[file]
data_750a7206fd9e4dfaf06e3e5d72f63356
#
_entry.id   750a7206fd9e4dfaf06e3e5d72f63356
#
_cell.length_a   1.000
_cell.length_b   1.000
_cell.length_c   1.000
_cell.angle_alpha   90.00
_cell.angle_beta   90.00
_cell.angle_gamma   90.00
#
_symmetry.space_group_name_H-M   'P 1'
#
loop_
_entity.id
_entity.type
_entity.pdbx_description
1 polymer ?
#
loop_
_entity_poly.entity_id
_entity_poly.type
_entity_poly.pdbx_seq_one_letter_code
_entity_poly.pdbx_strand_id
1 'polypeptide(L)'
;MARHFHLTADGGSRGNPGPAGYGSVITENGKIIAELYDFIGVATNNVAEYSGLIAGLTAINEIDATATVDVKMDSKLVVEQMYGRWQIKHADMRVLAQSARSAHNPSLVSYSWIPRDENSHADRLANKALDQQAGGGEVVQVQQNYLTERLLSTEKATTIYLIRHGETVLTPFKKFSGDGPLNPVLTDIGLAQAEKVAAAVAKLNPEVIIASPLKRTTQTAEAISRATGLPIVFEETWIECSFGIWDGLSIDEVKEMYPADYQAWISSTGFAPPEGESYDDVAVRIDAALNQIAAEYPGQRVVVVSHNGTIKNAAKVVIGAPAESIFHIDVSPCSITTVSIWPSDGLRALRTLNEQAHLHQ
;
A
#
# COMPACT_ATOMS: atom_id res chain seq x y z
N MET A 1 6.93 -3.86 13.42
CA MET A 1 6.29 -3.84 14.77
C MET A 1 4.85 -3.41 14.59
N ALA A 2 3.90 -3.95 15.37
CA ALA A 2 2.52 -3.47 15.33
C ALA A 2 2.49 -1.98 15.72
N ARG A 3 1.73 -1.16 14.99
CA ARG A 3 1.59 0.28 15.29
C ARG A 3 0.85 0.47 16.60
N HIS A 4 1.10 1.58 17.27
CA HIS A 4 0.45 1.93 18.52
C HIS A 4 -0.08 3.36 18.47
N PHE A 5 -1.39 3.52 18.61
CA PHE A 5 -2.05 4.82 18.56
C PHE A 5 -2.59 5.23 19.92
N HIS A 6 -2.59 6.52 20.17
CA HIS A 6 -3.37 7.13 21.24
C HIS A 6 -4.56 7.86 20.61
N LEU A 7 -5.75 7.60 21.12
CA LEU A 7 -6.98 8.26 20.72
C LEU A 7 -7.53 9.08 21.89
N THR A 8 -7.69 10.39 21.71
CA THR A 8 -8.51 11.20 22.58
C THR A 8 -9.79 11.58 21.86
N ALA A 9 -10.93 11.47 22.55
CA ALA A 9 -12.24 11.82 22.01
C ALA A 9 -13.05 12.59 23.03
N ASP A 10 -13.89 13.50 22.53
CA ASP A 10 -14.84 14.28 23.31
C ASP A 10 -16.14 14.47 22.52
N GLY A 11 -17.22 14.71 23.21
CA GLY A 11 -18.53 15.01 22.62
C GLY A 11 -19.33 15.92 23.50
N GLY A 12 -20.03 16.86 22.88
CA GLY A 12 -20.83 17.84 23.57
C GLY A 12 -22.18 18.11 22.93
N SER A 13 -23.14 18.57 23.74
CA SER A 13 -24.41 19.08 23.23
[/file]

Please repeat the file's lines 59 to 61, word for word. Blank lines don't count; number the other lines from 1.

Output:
CA ASP A 10 -14.84 14.28 23.31
C ASP A 10 -16.14 14.47 22.52
N GLY A 11 -17.22 14.71 23.21